Wednesday, June 30, 2010

It's All Going Wrong...Right Now

Isn't it amazing how when a team is struggling- in baseball- NOTHING goes right. A flair hangs up for a player lumbering (slightly faster than Bengie Molina running downhill) but miraculously still manages to catch-up to the ball before it lands. Yet when a batter is hot that ball not only lands safely it BOINGS on by the fielder for extra bases. (Yes, even Bengie gets another 90 feet.)

Holy Cow!

And when you root for a team like the San Francisco Giants you pay close attention to the pitching, since it's the backbone of the club. While watching the game you can't help but notice how different umpires call balls and strikes. How it's the same strike zone in the rule book but every single umpire has his own interpretation of what he deems to be a strike. And that same umpire can change it batter-to-batter, inning-to-inning, gradually increase the zone as the game dictates or shrink it based on the amount of flak he may be getting from either or both benches. (Depending on their interpretation of the home plate umpire's interpretation of what a STRIKE is.)

Umpires aren't likely to admit this but they all see each pitcher differently. One pitcher is throwing the ball that is easier to read than the other, therefore that pitcher is likely to be the benefactor of more strikes called than the pitcher with the sweeping curve or nasty breaking pitch. In other words, each pitcher is likely to have his own strike zone which is something the catcher must detest. (Seeing as how when he squats down to receive a pitch the umpire sees the ball in a different manner than when he's up to bat.)

When you have a team built around pitching it's tough not to notice this because it's as commonplace as the peanut or hot dog vendor at the ballgame. It's well, in a word, inevitable.

What I have a problem with is this unwritten rule of the umpires. The don't show me up rule. It gives them carte blanche to do whatever the heck they want to do. It turns them into the abusive, power-starved want-to-bes all umpires must feel like since they weren't good enough to make a minor league roster, let alone a major league roster. (I apologize to those few exceptions who did crack a minor league roster.)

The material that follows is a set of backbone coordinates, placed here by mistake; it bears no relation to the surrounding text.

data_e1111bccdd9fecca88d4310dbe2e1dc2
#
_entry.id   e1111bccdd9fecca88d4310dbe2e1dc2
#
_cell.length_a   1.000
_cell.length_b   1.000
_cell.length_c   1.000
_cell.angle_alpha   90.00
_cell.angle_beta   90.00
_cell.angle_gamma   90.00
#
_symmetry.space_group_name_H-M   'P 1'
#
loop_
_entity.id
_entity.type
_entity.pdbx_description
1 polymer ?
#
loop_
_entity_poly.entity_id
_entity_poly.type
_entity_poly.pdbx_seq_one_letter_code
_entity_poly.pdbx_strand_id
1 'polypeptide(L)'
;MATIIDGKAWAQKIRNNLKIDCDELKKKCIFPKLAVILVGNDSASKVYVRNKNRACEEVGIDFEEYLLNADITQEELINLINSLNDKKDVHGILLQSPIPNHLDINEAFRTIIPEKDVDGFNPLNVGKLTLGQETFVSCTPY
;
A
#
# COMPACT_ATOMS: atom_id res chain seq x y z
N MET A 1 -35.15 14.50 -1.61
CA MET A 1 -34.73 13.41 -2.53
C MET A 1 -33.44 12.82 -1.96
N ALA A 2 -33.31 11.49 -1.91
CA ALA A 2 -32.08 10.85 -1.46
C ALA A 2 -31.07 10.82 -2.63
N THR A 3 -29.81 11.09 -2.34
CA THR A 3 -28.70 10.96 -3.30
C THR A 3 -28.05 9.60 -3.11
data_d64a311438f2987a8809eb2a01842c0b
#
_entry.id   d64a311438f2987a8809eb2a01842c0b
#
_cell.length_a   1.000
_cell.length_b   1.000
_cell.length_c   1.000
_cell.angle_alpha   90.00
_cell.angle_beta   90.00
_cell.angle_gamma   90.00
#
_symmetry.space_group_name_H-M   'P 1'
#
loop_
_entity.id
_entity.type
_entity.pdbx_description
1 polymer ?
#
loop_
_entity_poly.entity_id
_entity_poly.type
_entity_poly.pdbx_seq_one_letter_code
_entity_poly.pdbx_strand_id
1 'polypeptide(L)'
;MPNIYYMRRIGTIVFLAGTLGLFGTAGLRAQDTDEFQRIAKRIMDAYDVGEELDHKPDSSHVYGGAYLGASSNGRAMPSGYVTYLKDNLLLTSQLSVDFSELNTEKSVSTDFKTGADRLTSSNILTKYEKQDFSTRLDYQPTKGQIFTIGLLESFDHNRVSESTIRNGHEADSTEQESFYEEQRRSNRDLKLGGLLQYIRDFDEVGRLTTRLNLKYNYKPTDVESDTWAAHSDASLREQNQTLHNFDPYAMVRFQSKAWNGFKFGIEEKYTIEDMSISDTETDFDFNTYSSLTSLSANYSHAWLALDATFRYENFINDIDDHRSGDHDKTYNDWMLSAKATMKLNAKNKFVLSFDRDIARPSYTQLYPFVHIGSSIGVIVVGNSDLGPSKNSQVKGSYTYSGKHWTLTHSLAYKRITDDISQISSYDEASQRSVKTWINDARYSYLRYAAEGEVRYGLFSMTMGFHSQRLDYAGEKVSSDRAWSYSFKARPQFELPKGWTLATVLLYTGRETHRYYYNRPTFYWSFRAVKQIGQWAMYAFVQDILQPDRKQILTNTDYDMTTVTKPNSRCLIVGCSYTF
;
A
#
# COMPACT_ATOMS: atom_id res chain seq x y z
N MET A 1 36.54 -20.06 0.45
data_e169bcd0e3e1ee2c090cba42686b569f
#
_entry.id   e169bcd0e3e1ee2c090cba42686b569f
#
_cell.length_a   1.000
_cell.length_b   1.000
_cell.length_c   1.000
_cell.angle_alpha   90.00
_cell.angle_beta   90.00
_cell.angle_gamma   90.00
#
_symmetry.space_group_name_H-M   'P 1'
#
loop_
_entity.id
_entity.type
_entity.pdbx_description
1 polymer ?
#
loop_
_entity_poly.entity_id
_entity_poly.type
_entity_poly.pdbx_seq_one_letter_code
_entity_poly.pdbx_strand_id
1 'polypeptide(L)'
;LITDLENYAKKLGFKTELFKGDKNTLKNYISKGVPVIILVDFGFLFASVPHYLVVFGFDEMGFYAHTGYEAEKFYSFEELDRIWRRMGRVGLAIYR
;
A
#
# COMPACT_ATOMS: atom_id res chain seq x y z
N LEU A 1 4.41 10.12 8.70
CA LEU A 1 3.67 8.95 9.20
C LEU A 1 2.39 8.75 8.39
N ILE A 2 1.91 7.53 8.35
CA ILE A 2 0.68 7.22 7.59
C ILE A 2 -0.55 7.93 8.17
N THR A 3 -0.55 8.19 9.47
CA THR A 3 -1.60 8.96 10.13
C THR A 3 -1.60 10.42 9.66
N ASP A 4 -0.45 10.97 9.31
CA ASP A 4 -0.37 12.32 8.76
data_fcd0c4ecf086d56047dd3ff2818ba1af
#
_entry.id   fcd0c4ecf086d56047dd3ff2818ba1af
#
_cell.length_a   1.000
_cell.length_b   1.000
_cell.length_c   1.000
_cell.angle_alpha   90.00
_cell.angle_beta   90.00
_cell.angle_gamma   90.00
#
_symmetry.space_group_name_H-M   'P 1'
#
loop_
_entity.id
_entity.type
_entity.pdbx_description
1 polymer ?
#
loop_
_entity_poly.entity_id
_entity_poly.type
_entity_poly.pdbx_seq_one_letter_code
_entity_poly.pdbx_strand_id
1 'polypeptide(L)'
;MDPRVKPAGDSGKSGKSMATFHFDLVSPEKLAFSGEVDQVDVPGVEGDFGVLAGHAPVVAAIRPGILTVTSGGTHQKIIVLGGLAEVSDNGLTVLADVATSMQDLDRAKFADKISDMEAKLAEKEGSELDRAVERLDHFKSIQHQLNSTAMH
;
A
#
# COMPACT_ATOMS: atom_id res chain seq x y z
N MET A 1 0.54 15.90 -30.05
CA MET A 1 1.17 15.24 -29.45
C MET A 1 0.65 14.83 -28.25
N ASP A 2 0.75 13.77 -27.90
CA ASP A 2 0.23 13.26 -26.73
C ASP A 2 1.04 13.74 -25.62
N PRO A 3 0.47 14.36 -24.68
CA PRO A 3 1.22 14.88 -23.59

In the June 30, 2010 game between the Dodgers and Giants at AT&T, the home plate umpire was Tom Hallion. What is his deal? Does he like to see himself on ESPN's Baseball Tonight?

His strike zone is horrendous and his STRIKE THREE call is equally appalling. Just who in the hell does this clown think he is? He called Buster Posey out twice when neither pitch was at knee level. In fact, according to Giants' announcer Jon Miller, most of the strikeouts in the game were on called third strikes. This guy can't wait for ESPN's Baseball Tonight. This clown (peyaso to Gigantes fans) is going out of his way to make someone's highlight reel. And, quite frankly, for all the wrong reasons. Because upon further review you can see just how badly he missed the called third strike.

I know, the Giants are struggling mightily. And due to the fact they don't score many runs things tend to get magnified, but this bunk with the umpires elicits the heckler in me.

As long as the Giants continue to struggle you can expect a narrow-sighted fellow calling balls and strikes. Because that's just the way baseball is allowed to be played by the powers that be.
No fines for the men in blue, only those who make suggestions or remarks regarding those attitudes-in-blue.

In life justice is blind. It is especially short-sighted in baseball.

(Each Giants' game begins with Dave Fleming saying, "Now crack open a Bud, it's game time." But the baseball owners, managers, players and coaches don't believe in Bud Selig.)

Kevin Marquez